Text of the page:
Calcasieu Closes Schools, Teachers To Descend On Capitol Tomorrow

From the Lake Charles American Press

Calcasieu Parish Superintendent of Schools Wayne Savoy announced Monday morning that all public schools in the parish would be closed Tuesday due to “excessive employee absences.”

Teachers will be traveling to Baton Rouge to protest pending legislation regarding public education and express their opinions on the voucher system and tenure laws that was approved by the state House last week.

Calcasieu schools will reopen on Wednesday.

No specific action on the education reform package is set for tomorrow; the school choice bill (HB 976) was read in the Senate the first time and will likely be marked up in the Senate Education Committee at its next meeting (which won’t be tomorrow or Wednesday). So the teachers from Calcasieu, who were prompted by the unions to stage tomorrow’s sick-out/getaway to the Capitol at a meeting in Sulphur last week, will be staging a rally on the Capitol steps.

Sound and fury, signifying nothing.

Or maybe not a lot, but not quite nothing.

What could be interesting is what Brett Geymann, the Republican state rep from Lake Charles who voted against HB 976 and also HB 974, the teacher tenure bill, in Thursday’s House vote, will do when all the teachers from in and around his district show up. Geymann’s Facebook page has churned out pictures like this for a week…

Geymann’s Facebook page also included a relatively interesting exchange between some conservative activists and himself, in which he stated one important reason he didn’t support Jindal’s education reform package was…

 I voted against loss of local control of schools and against forcing us into a national curriculum that does not represent my conservative Christian values.

What Geymann was referring to specifically was the movement in the package toward Louisiana joining something called the Common Core Curriculum, which is a standardized educational system that would put the state in line with other states in terms of what subjects would be taught when during a student’s educational career. There are opponents of the Common Core Curriculum among some of the more hard-core Tea Party types who see it as a communist plot, or something, but the rationale for migrating to it among the school choice crowd is that since Louisiana doesn’t have the stroke with the companies who print the school textbooks that, say, Texas does, it makes education delivery significantly easier when Louisiana schools sign on to a delivery strategy that mirrors what other states will be doing.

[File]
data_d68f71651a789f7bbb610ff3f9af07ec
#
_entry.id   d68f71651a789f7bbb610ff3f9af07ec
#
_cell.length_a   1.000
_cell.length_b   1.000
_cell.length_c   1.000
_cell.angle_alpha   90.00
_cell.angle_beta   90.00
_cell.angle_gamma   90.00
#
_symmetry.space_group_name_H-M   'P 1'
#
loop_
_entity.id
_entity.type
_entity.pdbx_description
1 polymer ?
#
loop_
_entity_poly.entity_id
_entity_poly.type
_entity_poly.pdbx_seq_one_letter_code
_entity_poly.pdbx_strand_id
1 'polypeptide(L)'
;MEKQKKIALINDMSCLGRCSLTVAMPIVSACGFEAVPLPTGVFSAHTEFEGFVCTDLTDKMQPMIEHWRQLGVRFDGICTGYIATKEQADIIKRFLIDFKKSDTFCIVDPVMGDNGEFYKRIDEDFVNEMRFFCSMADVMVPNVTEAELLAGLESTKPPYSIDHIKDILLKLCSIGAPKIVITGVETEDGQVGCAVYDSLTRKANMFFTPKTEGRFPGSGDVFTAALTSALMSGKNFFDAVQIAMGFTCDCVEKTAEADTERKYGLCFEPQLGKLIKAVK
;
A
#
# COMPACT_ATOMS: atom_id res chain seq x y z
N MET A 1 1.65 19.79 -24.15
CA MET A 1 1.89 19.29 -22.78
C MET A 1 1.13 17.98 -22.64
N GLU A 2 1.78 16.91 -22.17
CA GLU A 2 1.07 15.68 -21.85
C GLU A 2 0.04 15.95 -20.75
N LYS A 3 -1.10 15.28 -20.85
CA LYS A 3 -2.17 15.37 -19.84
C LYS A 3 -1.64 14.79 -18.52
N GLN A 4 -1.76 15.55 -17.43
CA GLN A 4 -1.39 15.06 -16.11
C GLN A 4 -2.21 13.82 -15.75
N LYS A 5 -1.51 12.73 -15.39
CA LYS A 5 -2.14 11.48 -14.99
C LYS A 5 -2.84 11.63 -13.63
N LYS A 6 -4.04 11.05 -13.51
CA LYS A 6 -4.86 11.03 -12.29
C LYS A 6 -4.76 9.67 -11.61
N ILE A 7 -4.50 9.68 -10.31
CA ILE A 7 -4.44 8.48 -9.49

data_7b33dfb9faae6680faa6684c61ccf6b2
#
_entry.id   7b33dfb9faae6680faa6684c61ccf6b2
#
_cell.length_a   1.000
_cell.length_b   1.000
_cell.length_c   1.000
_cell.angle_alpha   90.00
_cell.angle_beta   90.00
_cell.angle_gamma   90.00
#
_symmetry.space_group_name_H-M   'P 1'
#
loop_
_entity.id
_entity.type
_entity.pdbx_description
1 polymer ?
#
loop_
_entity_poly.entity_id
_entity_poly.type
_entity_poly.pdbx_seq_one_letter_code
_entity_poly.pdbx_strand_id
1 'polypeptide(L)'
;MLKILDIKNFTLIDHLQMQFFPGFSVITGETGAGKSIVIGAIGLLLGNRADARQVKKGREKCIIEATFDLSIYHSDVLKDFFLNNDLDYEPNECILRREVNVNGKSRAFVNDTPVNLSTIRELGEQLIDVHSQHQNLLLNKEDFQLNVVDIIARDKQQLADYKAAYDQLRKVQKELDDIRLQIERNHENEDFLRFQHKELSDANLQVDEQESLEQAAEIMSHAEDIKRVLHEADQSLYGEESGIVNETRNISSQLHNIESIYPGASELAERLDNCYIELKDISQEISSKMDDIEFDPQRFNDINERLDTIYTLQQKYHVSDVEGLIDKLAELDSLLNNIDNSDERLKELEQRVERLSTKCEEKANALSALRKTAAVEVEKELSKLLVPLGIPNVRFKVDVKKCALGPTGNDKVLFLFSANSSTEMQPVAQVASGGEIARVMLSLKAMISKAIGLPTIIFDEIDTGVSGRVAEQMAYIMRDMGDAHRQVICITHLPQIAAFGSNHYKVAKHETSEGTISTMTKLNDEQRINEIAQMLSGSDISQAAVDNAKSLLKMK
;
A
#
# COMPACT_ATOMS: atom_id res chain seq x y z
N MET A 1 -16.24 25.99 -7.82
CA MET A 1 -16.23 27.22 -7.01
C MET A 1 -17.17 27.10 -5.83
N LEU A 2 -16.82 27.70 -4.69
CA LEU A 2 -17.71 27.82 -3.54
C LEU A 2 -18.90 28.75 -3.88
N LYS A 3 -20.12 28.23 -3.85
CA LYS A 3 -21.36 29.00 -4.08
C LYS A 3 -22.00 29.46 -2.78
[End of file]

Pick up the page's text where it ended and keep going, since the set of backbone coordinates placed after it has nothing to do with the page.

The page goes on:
Using the Common Core Curriculum also gives Louisiana a better opportunity to measure itself against other states also using it in terms of educational performance.

But Geymann didn’t like it, and that’s one reason he voted against the plan.

Will he address the crowd tomorrow? And if he does so, will he speak about the evils of the Common Core Curriculum as the reason why? Or will he just talk about how he’s at the Capitol fighting for the teachers?

Either way, it could be interesting.

Meanwhile, the folks supporting the school choice bill won’t likely be at the Capitol, or at least not for a good part of the day. They’ll be at the Governor’s Mansion…

“Education Reform in Louisiana”
hosted by The Heritage Foundation and The Pelican Institute for Public Policy
Tuesday, March 27, 2012

12:00 p.m. Luncheon and Panel Discussion
“Education Reform in Louisiana” featuring Lindsey Burke, The Heritage Foundation; Kevin Kane, Pelican Institute for Public Policy; Matthew Ladner, Foundation of Excellence in Education; John White, Louisiana Department of Education

It will likely be later this week before HB 976 gets its committee hearing in the Senate; the decision has been made to move that bill rather than Sen. Conrad Appel’s SB 597, which cleared the Senate Education Committee last week. HB 976 will be debated in two Senate committees, Finance and Education, before it goes to the floor for passage (and then in all likelihood goes to a conference committee). By the time it drags through those, the griping that Jindal is moving his package too quickly will likely fade away given that we’ll likely see several more hours of contentious hearings, grandstanding and flimsy arguments made by the educational establishment.

But for tomorrow, the action will be outside the Capitol rather than inside. And parents in Calcasieu Parish will have to disrupt their schedules to accomodate teachers who’ll be more interested in politics than working.



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